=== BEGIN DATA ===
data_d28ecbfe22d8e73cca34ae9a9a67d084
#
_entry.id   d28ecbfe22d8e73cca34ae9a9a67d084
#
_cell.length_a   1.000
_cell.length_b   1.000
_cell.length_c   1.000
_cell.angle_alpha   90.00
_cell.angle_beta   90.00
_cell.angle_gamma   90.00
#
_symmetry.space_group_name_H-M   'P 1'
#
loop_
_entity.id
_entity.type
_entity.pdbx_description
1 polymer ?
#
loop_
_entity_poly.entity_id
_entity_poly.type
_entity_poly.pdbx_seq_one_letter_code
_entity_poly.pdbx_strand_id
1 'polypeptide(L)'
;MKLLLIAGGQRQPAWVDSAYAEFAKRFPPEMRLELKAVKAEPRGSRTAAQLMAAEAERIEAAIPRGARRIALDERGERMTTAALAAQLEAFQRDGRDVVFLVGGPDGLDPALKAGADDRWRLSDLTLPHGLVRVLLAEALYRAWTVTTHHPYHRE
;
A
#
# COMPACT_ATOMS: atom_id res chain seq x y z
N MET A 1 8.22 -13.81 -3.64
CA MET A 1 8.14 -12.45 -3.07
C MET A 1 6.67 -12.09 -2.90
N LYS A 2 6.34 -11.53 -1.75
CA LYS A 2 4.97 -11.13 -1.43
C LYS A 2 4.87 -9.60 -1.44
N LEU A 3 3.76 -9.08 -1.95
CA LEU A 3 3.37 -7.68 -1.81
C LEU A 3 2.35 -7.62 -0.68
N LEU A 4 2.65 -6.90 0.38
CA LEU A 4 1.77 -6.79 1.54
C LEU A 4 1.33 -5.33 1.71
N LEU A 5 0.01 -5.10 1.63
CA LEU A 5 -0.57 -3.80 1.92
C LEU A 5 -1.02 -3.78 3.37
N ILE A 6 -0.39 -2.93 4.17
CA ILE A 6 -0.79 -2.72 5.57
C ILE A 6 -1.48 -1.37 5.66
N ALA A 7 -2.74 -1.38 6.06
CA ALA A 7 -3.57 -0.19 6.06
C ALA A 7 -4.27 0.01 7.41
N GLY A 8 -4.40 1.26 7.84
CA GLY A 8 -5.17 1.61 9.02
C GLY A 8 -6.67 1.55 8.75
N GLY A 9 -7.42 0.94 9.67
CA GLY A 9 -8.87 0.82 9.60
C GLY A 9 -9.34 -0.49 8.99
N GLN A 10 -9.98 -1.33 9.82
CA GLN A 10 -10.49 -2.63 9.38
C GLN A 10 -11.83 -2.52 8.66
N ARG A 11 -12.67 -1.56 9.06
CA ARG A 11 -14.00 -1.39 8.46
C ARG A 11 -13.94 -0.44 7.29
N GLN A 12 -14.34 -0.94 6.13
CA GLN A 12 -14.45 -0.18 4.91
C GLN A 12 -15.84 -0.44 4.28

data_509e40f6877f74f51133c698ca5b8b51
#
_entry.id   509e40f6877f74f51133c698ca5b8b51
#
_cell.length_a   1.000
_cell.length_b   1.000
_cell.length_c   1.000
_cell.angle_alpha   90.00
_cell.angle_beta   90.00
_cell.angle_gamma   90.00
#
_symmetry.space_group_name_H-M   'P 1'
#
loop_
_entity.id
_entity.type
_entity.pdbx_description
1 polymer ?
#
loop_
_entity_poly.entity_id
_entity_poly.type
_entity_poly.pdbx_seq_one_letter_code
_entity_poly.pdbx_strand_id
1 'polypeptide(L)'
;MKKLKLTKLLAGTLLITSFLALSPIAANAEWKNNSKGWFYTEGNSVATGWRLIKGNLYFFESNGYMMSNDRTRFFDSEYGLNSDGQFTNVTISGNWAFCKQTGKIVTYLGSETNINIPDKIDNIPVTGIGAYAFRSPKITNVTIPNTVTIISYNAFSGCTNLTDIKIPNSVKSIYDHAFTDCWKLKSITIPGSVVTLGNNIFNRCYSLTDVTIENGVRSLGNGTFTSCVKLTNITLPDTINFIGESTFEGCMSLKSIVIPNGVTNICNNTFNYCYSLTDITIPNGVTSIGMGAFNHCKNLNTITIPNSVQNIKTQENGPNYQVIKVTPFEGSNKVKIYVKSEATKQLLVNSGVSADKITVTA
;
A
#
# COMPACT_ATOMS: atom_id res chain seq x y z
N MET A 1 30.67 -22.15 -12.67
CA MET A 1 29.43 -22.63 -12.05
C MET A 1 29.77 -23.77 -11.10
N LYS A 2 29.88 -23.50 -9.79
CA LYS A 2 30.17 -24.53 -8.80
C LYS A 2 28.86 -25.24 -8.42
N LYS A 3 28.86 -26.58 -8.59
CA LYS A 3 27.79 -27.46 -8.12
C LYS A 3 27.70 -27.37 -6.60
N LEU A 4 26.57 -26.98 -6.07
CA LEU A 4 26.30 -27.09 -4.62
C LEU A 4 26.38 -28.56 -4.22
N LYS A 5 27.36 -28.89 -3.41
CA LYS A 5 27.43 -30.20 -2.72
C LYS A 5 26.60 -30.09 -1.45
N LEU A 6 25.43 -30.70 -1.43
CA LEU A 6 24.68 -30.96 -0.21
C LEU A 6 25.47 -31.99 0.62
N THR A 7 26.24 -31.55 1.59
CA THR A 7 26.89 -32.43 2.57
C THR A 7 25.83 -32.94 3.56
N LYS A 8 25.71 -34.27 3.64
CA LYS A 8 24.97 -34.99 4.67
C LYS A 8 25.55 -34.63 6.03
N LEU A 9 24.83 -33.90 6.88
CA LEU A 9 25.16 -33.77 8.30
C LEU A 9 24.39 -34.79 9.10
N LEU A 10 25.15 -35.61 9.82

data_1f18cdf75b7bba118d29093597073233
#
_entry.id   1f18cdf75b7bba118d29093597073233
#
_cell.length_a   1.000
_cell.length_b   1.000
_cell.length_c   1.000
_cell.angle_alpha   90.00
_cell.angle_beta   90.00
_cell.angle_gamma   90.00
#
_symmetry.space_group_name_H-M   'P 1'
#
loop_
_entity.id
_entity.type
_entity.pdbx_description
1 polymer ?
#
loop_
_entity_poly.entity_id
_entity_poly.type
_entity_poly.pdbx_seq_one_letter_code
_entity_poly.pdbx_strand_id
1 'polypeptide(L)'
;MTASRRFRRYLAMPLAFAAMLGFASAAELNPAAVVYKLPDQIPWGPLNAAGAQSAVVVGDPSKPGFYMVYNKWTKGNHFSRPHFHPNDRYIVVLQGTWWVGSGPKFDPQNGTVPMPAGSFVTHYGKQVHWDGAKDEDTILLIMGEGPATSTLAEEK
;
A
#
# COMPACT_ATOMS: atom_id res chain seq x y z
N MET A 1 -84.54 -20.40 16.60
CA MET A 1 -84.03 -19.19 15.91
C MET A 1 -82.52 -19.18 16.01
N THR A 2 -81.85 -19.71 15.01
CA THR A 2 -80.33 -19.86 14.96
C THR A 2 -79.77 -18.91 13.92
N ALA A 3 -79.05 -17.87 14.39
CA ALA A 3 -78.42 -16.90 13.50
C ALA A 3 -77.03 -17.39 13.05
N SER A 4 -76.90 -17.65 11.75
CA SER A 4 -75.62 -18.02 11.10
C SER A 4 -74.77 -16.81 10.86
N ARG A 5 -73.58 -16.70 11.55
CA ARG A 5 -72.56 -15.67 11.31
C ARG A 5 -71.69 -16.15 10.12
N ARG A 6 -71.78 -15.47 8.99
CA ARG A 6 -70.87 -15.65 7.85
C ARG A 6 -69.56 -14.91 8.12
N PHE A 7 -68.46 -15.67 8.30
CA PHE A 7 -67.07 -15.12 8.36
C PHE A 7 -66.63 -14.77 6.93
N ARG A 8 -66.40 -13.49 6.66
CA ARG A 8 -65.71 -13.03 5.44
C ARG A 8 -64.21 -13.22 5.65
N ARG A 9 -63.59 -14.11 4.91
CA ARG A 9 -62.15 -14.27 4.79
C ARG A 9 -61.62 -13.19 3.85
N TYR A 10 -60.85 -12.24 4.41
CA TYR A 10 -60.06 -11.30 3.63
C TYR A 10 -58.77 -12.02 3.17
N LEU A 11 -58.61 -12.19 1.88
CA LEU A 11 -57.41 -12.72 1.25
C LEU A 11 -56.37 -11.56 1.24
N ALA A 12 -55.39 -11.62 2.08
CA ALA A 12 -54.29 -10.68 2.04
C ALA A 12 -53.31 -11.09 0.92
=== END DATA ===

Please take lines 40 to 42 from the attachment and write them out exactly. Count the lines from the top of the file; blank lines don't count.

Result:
N LEU A 4 2.65 -6.90 0.38
CA LEU A 4 1.77 -6.79 1.54
C LEU A 4 1.33 -5.33 1.71